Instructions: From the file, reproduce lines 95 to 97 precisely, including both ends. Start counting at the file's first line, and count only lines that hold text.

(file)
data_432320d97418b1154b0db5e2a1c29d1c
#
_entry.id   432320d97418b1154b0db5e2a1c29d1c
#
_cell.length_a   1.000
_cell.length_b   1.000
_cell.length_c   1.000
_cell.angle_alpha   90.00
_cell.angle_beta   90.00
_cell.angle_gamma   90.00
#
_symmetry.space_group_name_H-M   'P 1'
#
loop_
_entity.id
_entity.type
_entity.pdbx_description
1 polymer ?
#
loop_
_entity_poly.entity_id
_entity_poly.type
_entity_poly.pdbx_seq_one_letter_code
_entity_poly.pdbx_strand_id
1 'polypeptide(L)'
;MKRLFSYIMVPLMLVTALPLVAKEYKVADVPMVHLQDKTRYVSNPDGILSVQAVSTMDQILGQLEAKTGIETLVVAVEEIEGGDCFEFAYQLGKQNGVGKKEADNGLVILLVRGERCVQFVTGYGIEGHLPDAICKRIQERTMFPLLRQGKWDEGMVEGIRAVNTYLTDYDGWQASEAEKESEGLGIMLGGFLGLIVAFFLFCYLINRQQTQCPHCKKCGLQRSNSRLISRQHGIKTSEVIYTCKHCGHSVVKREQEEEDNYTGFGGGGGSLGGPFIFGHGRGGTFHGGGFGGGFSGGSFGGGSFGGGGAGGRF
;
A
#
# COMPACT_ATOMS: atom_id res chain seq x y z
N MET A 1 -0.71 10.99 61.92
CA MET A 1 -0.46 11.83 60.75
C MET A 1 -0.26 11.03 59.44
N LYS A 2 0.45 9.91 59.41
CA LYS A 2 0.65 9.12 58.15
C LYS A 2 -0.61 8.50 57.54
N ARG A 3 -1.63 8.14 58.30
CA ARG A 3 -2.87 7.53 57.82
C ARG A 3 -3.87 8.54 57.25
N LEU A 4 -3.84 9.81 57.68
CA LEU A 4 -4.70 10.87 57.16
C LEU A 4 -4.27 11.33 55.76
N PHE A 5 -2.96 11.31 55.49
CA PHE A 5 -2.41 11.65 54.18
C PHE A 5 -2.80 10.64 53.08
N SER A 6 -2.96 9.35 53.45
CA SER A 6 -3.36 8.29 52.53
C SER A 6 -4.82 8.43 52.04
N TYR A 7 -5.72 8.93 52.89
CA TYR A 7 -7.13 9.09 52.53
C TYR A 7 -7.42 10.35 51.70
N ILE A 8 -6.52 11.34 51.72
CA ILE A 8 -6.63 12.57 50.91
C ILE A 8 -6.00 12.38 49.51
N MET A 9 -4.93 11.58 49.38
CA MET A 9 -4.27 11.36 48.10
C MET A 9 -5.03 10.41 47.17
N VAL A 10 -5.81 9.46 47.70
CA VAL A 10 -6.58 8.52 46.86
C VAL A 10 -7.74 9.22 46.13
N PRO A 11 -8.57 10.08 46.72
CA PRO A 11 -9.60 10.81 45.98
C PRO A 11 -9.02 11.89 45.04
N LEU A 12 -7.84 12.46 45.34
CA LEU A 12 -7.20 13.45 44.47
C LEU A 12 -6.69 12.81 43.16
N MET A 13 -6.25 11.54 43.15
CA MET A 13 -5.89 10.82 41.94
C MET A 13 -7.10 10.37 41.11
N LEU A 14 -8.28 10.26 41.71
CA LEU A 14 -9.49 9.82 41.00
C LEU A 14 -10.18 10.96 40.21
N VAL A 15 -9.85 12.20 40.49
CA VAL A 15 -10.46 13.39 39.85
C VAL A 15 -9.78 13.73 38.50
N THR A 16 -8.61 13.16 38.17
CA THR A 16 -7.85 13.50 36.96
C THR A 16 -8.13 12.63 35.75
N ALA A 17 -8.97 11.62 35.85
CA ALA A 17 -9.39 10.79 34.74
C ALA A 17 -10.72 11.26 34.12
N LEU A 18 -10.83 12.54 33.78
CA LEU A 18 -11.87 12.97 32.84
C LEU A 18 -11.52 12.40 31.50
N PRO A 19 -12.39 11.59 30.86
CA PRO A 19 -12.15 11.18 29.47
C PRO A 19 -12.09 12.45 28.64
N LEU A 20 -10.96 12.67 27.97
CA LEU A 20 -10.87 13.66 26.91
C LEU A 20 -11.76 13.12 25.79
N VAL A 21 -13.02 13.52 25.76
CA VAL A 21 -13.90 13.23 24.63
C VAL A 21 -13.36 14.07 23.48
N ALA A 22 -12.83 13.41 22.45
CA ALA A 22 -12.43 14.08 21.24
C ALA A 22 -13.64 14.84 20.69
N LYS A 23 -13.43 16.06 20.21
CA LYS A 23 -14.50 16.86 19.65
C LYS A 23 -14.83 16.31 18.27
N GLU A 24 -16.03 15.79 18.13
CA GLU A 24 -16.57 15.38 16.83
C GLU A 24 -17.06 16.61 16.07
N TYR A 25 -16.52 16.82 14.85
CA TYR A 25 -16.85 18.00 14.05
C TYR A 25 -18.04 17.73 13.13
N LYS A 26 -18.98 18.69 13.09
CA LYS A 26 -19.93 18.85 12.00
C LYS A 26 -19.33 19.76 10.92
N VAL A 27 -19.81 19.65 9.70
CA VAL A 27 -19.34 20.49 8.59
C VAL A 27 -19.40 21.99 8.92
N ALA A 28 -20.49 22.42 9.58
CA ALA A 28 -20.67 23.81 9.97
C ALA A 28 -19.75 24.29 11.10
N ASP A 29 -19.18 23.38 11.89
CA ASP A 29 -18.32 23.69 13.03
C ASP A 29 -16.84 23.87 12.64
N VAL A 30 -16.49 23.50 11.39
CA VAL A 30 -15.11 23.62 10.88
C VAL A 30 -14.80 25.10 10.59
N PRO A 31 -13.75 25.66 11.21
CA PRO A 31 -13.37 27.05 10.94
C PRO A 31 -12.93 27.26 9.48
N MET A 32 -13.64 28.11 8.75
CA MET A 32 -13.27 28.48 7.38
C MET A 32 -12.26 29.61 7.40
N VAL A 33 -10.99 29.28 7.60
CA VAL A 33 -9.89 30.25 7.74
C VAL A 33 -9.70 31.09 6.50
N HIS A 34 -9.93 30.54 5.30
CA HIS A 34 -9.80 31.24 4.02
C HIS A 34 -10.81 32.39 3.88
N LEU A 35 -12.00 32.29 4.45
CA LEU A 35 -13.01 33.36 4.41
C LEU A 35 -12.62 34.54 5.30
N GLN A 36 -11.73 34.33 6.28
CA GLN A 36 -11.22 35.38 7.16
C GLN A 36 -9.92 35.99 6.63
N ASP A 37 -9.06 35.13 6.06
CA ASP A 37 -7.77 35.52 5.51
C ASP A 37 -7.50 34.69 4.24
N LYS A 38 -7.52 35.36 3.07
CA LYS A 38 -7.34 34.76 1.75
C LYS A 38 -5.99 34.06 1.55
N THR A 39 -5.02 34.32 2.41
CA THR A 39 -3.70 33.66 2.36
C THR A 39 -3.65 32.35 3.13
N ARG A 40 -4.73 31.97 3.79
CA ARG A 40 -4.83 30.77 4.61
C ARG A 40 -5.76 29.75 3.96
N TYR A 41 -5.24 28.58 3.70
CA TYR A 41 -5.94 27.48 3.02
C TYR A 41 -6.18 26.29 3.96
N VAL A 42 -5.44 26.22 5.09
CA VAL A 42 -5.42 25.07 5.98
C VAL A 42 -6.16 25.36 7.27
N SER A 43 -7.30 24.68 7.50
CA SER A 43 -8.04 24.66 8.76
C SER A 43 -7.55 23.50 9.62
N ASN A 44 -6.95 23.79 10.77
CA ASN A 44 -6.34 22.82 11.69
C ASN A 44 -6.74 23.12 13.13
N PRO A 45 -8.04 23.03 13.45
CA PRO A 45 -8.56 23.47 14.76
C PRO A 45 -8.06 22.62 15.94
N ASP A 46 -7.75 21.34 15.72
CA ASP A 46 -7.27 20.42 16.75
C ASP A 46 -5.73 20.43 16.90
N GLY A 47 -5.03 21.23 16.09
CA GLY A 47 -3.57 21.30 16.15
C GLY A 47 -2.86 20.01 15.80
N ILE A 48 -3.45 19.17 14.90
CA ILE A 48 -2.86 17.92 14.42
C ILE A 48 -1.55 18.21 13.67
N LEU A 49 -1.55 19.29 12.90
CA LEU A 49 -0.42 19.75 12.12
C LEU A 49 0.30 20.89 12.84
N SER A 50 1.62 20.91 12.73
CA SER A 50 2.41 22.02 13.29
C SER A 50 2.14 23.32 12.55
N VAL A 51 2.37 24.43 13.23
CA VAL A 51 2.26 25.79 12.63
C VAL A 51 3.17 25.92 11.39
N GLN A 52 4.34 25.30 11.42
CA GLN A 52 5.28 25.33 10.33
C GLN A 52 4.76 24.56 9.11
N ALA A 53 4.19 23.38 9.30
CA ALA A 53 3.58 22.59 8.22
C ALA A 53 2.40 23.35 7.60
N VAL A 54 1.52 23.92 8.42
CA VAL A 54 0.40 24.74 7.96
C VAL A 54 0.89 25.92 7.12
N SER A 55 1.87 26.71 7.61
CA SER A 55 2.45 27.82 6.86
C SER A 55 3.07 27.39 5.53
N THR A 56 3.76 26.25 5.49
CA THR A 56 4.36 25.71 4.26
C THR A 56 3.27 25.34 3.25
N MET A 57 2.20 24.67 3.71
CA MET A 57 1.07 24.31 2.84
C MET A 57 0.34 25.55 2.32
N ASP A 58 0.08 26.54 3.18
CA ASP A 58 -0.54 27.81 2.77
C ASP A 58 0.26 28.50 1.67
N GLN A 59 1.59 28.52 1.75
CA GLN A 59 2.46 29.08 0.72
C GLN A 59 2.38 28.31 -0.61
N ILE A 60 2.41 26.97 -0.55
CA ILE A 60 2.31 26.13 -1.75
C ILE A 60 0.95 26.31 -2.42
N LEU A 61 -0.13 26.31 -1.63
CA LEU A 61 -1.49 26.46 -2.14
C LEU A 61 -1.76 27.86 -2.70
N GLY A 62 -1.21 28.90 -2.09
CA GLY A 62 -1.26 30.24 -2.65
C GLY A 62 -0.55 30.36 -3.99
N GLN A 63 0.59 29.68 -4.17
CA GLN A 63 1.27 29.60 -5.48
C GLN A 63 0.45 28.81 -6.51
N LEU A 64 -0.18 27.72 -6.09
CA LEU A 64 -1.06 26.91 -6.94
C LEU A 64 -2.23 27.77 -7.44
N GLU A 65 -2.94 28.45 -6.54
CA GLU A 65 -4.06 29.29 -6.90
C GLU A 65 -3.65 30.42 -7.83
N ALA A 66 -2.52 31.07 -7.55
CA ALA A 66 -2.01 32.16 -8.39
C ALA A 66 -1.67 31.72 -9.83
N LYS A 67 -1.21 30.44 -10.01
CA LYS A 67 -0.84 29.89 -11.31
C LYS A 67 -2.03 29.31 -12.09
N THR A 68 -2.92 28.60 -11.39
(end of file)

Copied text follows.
CA ALA A 22 -12.43 14.08 21.24
C ALA A 22 -13.64 14.84 20.69
N LYS A 23 -13.43 16.06 20.21